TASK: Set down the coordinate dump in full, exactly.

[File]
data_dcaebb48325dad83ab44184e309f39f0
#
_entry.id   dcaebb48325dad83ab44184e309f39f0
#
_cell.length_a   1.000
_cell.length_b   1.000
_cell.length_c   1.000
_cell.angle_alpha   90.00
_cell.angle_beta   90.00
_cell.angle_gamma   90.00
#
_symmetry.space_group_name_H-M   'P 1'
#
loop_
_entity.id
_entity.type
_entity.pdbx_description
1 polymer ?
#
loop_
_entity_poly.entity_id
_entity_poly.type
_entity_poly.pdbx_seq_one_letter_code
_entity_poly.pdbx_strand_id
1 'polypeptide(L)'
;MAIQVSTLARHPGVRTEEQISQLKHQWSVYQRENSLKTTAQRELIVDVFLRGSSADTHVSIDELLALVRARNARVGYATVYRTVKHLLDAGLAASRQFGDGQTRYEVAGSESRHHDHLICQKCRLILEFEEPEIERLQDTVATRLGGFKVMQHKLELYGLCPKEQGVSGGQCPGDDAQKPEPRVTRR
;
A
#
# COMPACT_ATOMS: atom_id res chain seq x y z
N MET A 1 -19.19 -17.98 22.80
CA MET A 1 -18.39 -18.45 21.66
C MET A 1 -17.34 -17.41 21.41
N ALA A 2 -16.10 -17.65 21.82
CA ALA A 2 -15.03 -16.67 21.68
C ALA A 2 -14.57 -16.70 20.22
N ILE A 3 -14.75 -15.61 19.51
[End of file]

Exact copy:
data_dcaebb48325dad83ab44184e309f39f0
#
_entry.id   dcaebb48325dad83ab44184e309f39f0
#
_cell.length_a   1.000
_cell.length_b   1.000
_cell.length_c   1.000
_cell.angle_alpha   90.00
_cell.angle_beta   90.00
_cell.angle_gamma   90.00
#
_symmetry.space_group_name_H-M   'P 1'
#
loop_
_entity.id
_entity.type
_entity.pdbx_description
1 polymer ?
#
loop_
_entity_poly.entity_id
_entity_poly.type
_entity_poly.pdbx_seq_one_letter_code
_entity_poly.pdbx_strand_id
1 'polypeptide(L)'
;MAIQVSTLARHPGVRTEEQISQLKHQWSVYQRENSLKTTAQRELIVDVFLRGSSADTHVSIDELLALVRARNARVGYATVYRTVKHLLDAGLAASRQFGDGQTRYEVAGSESRHHDHLICQKCRLILEFEEPEIERLQDTVATRLGGFKVMQHKLELYGLCPKEQGVSGGQCPGDDAQKPEPRVTRR
;
A
#
# COMPACT_ATOMS: atom_id res chain seq x y z
N MET A 1 -19.19 -17.98 22.80
CA MET A 1 -18.39 -18.45 21.66
C MET A 1 -17.34 -17.41 21.41
N ALA A 2 -16.10 -17.65 21.82
CA ALA A 2 -15.03 -16.67 21.68
C ALA A 2 -14.57 -16.70 20.22
N ILE A 3 -14.75 -15.61 19.51